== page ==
Here’s Nick Hornby again, writing about a gorgeous, buxom blonde who flees a beauty pageant in Blackpool without accepting the crown she’s won. She is also very, very clever. All she wants is to be the second coming on TV of her idol, Lucille Ball, and make people laugh. (Note to young readers: Ball starred in “I Love Lucy,” a long-running sitcom that was first broadcast somewhere in the dim recesses of history. Long before your time.)
Her name is Barbara Parker, but, rechristened by a theatrical agent, she quickly becomes known to one and all in England as Sophie Straw. Her remarkable beauty attracts men’s attention, but her quick wit and abundant talent win the day as she stumbles into the starring role in a BBC sitcom named “Barbara (and Jim)” shortly after moving to London following the pageant. The upshot, in Funny Girl, is, in fact, a very funny story. However, the book is not merely a play for laughs.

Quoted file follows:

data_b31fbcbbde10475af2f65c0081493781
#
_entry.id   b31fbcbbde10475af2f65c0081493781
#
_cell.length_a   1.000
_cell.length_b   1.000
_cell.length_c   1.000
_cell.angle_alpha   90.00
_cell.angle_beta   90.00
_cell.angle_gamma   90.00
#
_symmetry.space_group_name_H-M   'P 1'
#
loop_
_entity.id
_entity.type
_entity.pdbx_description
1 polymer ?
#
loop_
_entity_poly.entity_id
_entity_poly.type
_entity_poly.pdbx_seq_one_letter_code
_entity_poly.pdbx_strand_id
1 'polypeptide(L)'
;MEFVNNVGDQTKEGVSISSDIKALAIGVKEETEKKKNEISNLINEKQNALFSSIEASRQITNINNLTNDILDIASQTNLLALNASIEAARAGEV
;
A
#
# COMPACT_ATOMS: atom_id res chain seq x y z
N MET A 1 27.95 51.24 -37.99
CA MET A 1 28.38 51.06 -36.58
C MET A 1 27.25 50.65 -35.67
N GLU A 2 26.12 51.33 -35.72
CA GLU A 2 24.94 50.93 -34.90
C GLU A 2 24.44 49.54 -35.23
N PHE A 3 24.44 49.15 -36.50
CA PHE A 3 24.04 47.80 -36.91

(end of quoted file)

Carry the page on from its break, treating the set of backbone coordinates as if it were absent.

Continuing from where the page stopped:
Funny Girl by Nick Hornby @@@@ (4 out of 5)
Hornby doggedly follows Sophie year by year through her television career in the sixties and early seventies, then wraps up the tale forty years later as she and the men who fashioned her character have gathered for a reunion, all grown old. Along the way, Hornby paints vivid portraits of the book’s supporting cast and their tangled and overlapping love lives: her two writers, the producer-director, and her co-star. The result is a revealing dive into the sexual mores of the English in the Age of Aquarius — and it’s not a pretty picture. The story ends on a bittersweet note.
Nick Hornby is a prolific contemporary British writer: seven novels, four screenplays, six short story collections, and eight nonfiction books, all published within the last twenty years. Four of his novels have been adapted for the screen.
For further reading
If your taste runs more to genre fiction, check out:
- 20 excellent standalone mysteries and thrillers;
- My 20 favorite espionage novels; or
- Great sci-fi novels reviewed: my top 10.
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